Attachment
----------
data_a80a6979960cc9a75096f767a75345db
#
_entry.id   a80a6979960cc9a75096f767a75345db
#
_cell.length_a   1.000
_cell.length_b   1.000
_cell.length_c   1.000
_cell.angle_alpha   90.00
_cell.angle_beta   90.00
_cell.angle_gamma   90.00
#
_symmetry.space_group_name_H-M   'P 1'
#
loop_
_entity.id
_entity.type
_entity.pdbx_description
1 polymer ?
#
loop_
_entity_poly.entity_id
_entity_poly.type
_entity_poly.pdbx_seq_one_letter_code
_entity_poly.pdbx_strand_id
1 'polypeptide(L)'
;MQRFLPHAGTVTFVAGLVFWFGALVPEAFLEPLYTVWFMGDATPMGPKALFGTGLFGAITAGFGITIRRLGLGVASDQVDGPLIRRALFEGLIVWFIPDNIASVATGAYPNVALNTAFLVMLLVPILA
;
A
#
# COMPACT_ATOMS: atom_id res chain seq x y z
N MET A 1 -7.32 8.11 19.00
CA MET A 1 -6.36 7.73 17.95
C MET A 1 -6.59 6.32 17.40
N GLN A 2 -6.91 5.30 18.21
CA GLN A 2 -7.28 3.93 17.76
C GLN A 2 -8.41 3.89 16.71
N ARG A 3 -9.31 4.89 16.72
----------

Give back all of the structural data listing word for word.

data_a80a6979960cc9a75096f767a75345db
#
_entry.id   a80a6979960cc9a75096f767a75345db
#
_cell.length_a   1.000
_cell.length_b   1.000
_cell.length_c   1.000
_cell.angle_alpha   90.00
_cell.angle_beta   90.00
_cell.angle_gamma   90.00
#
_symmetry.space_group_name_H-M   'P 1'
#
loop_
_entity.id
_entity.type
_entity.pdbx_description
1 polymer ?
#
loop_
_entity_poly.entity_id
_entity_poly.type
_entity_poly.pdbx_seq_one_letter_code
_entity_poly.pdbx_strand_id
1 'polypeptide(L)'
;MQRFLPHAGTVTFVAGLVFWFGALVPEAFLEPLYTVWFMGDATPMGPKALFGTGLFGAITAGFGITIRRLGLGVASDQVDGPLIRRALFEGLIVWFIPDNIASVATGAYPNVALNTAFLVMLLVPILA
;
A
#
# COMPACT_ATOMS: atom_id res chain seq x y z
N MET A 1 -7.32 8.11 19.00
CA MET A 1 -6.36 7.73 17.95
C MET A 1 -6.59 6.32 17.40
N GLN A 2 -6.91 5.30 18.21
CA GLN A 2 -7.28 3.93 17.76
C GLN A 2 -8.41 3.89 16.71
N ARG A 3 -9.31 4.89 16.72